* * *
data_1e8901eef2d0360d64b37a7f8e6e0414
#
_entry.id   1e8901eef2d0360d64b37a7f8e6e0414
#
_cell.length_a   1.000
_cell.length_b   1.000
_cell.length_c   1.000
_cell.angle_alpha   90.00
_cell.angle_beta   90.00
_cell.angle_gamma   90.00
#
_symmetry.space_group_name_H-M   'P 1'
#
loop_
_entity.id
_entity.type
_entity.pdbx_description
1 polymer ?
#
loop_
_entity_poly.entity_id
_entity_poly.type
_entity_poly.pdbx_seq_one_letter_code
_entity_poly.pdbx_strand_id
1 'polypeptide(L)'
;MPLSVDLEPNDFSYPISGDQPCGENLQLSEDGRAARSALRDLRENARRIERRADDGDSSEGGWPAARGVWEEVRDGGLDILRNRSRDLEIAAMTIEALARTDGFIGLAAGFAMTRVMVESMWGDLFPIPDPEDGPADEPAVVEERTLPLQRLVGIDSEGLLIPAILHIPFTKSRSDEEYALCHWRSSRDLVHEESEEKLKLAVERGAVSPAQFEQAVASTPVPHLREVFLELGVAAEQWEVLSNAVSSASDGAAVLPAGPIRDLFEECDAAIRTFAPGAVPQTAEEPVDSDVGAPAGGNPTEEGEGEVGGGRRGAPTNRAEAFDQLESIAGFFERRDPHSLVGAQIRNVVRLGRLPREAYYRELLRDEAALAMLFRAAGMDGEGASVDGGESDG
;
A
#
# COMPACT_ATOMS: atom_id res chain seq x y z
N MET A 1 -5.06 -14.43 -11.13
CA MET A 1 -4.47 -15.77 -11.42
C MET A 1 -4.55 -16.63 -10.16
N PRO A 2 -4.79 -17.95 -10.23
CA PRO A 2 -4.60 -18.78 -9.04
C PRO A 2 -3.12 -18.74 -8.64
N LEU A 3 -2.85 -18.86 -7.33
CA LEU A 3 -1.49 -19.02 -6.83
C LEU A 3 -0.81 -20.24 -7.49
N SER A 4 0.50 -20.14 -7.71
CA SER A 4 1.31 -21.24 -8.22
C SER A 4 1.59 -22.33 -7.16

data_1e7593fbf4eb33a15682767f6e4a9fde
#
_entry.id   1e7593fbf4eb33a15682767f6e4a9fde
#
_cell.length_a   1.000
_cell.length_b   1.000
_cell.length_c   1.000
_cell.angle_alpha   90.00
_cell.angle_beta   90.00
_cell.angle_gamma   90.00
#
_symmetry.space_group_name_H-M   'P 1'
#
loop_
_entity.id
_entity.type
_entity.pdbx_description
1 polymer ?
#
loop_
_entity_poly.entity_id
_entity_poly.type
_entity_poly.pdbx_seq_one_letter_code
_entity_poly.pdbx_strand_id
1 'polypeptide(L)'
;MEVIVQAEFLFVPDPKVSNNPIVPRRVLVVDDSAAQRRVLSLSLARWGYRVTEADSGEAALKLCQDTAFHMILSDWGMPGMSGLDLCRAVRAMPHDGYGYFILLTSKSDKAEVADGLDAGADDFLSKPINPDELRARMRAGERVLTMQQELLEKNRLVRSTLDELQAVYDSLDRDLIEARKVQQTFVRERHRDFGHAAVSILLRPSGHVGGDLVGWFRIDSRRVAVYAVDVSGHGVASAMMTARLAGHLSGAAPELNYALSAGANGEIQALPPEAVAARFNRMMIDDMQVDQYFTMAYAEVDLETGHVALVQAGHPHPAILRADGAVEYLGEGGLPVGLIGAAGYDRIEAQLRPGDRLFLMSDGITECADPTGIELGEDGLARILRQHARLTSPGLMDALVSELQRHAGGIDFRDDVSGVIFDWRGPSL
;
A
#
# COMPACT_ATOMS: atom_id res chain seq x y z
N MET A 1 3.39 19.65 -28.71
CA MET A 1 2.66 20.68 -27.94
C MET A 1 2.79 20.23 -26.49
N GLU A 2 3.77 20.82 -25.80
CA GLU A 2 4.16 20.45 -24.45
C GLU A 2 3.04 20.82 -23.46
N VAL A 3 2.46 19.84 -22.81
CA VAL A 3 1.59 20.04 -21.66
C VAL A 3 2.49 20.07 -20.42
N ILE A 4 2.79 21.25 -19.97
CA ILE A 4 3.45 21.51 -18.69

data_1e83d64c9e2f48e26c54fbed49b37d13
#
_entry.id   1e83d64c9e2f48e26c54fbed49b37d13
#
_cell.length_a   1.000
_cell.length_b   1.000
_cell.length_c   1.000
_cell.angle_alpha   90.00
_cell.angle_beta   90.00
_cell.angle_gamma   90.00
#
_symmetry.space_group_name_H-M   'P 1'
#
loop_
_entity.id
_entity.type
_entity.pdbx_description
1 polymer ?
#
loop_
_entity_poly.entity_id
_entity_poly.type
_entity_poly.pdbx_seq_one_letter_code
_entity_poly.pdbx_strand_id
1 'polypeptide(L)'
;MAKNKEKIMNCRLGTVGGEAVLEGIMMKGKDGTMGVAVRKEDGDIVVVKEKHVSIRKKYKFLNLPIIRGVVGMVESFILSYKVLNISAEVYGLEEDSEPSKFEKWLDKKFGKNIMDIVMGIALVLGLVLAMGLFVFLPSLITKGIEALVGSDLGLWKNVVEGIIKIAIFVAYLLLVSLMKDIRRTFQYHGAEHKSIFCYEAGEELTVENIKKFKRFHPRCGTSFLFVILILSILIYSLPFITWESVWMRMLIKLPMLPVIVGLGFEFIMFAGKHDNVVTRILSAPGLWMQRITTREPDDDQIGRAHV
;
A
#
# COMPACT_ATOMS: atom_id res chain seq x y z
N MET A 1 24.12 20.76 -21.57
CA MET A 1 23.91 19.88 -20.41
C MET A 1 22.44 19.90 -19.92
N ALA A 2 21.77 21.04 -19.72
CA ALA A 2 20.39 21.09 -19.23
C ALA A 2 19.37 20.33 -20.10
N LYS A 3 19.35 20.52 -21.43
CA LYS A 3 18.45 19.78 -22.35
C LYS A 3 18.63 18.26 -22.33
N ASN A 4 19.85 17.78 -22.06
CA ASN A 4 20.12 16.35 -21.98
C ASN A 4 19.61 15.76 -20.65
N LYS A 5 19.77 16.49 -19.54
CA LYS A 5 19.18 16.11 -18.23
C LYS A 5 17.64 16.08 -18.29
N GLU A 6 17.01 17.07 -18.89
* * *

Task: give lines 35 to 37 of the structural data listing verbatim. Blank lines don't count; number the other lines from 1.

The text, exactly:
CA PRO A 2 -4.60 -18.78 -9.04
C PRO A 2 -3.12 -18.74 -8.64
N LEU A 3 -2.85 -18.86 -7.33